Title

A hybrid method to terminate finite element meshes (frequency and time domain analysis)

Date of Award

1996

Degree Type

Dissertation

Degree Name

Doctor of Philosophy (PhD)

Department

Electrical Engineering and Computer Science

Advisor(s)

Tapan K. Sarkar

Keywords

Green's function, Electrical engineering

Subject Categories

Electrical and Computer Engineering

Abstract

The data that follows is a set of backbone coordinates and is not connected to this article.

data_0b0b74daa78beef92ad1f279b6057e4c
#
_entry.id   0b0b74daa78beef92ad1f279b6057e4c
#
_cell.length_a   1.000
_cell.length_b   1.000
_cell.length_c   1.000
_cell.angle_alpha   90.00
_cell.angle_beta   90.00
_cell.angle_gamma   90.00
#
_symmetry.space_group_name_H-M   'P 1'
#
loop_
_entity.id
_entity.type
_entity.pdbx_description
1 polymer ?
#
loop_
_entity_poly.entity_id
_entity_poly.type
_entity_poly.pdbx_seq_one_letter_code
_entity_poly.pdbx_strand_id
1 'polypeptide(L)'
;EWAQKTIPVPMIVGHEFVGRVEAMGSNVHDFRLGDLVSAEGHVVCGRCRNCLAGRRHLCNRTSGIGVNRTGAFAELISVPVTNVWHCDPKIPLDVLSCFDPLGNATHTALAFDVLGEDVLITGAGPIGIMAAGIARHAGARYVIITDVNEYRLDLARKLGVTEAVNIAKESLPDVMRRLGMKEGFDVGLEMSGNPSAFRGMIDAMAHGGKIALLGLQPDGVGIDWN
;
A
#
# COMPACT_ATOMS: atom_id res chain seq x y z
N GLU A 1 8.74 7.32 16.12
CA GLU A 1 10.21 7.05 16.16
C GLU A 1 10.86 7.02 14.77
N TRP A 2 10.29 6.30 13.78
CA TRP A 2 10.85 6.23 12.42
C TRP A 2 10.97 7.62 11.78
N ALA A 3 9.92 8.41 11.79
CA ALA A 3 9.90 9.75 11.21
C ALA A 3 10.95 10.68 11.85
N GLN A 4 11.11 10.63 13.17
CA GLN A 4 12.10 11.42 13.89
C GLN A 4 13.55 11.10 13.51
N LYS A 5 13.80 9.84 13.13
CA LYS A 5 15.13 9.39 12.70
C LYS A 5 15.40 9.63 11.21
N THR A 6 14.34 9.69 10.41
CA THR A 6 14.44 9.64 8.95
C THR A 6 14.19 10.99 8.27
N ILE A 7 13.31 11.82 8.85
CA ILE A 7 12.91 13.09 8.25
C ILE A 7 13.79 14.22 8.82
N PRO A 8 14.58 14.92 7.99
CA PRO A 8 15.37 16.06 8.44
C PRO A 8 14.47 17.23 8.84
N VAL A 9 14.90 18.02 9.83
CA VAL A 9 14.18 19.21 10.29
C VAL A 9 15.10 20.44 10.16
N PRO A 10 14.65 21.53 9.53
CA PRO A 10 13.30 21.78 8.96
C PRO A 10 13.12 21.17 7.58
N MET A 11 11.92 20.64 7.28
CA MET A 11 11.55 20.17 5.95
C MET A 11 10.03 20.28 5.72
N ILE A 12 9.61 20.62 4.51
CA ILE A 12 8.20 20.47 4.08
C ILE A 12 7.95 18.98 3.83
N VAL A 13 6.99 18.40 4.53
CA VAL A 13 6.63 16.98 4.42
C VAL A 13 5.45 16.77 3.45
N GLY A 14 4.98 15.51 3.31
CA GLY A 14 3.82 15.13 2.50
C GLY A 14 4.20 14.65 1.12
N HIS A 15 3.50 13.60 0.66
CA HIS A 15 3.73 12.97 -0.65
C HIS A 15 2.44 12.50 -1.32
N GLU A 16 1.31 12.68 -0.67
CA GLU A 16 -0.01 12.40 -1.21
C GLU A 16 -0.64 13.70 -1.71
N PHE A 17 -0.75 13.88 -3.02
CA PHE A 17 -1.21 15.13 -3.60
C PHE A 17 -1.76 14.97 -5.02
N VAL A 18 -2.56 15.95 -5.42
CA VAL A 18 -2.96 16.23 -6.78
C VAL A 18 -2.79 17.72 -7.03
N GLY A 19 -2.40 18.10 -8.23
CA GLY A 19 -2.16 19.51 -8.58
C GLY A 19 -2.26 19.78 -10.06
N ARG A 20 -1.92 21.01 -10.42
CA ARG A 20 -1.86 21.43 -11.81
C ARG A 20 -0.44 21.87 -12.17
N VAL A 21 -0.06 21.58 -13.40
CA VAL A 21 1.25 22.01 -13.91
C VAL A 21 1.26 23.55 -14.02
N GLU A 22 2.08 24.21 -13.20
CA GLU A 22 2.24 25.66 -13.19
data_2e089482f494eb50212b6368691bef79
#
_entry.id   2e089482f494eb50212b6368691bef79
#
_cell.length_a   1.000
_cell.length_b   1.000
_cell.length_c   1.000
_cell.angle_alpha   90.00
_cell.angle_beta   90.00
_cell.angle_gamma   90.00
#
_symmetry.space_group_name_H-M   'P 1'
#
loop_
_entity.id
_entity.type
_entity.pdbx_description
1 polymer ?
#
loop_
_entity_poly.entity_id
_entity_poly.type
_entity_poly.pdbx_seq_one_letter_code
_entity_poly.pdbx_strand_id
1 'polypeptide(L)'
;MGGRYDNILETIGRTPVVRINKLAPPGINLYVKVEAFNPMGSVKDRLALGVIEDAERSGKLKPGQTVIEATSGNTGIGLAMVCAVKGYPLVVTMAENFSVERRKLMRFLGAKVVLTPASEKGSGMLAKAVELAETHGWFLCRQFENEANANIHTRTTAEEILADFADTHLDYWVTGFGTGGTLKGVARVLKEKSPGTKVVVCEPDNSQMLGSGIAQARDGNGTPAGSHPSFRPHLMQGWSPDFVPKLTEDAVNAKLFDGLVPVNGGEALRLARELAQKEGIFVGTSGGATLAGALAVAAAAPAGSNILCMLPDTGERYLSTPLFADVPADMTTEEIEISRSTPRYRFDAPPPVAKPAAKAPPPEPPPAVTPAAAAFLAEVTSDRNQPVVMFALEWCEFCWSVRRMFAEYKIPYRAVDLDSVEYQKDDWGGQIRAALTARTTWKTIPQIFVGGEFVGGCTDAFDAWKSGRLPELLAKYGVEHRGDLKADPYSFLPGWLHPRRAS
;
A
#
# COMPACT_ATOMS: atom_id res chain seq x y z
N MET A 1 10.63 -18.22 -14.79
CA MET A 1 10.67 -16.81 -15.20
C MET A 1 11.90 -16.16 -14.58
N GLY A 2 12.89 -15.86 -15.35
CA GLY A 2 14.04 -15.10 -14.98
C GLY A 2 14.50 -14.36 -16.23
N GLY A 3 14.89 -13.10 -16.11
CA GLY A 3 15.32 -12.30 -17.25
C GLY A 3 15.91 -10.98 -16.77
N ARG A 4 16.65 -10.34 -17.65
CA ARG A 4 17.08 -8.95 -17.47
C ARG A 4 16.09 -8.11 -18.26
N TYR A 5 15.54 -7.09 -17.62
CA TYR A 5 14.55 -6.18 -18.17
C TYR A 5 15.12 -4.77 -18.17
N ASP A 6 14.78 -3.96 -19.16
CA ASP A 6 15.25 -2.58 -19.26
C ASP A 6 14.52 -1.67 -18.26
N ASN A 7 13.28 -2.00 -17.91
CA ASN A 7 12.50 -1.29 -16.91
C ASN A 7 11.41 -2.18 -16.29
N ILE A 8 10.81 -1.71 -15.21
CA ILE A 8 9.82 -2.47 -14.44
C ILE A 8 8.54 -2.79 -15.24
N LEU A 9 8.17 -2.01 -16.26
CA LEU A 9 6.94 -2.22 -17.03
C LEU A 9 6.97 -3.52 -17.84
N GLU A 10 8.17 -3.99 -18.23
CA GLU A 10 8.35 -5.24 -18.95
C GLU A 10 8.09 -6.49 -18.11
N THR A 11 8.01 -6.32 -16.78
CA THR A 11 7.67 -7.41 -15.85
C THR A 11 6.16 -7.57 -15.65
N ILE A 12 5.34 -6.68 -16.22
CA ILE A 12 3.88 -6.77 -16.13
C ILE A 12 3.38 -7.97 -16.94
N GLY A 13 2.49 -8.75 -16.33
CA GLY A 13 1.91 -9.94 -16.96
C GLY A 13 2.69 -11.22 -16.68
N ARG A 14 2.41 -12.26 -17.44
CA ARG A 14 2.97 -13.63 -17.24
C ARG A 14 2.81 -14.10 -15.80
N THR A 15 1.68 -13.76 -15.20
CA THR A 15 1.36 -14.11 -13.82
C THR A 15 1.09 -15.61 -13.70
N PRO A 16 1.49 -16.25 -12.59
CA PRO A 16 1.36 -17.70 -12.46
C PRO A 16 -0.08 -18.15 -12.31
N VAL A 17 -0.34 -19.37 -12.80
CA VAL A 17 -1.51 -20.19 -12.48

The finite element or finite difference techniques are well known for the solution of Maxwell's equations in differential form. But terminating the mesh accurately at a finite distance from the body in the case of an open problem is a major challenge. Though there are several techniques presented before, this new approach allows for the terminating surface to encapsulate the body very tightly. Typically the finite element meshes extend up to two to four layers from the body. In this proposed method, finite element technique is used for open region problems whereas integral equation solution approach using Green's function is applied to enforce the radiation condition. At each iteration cycle, field sources within the discretized domain, namely charges or induced currents, are evaluated and the field quantities at the terminating surface are calculated. These new field values are used once again to find the unknown field quantities inside the domain using finite element analysis. Numerical results are presented for electrostatic and frequency domain analysis of conducting bodies to illustrate the accuracy of the technique. The second part of this study is devoted to time domain analysis of scattering from conducting bodies. As before at each time step, fields inside the discretized domain are calculated using finite element analysis. Now the calculated induced currents for earlier time steps give the radiation condition at the terminating surface. Numerical results are provided, which agree well with other published results. The proposed method leads to increased computational efficiency of finite element method. It can be generalized for the case of inhomogeneous media, for static and dynamic fields.

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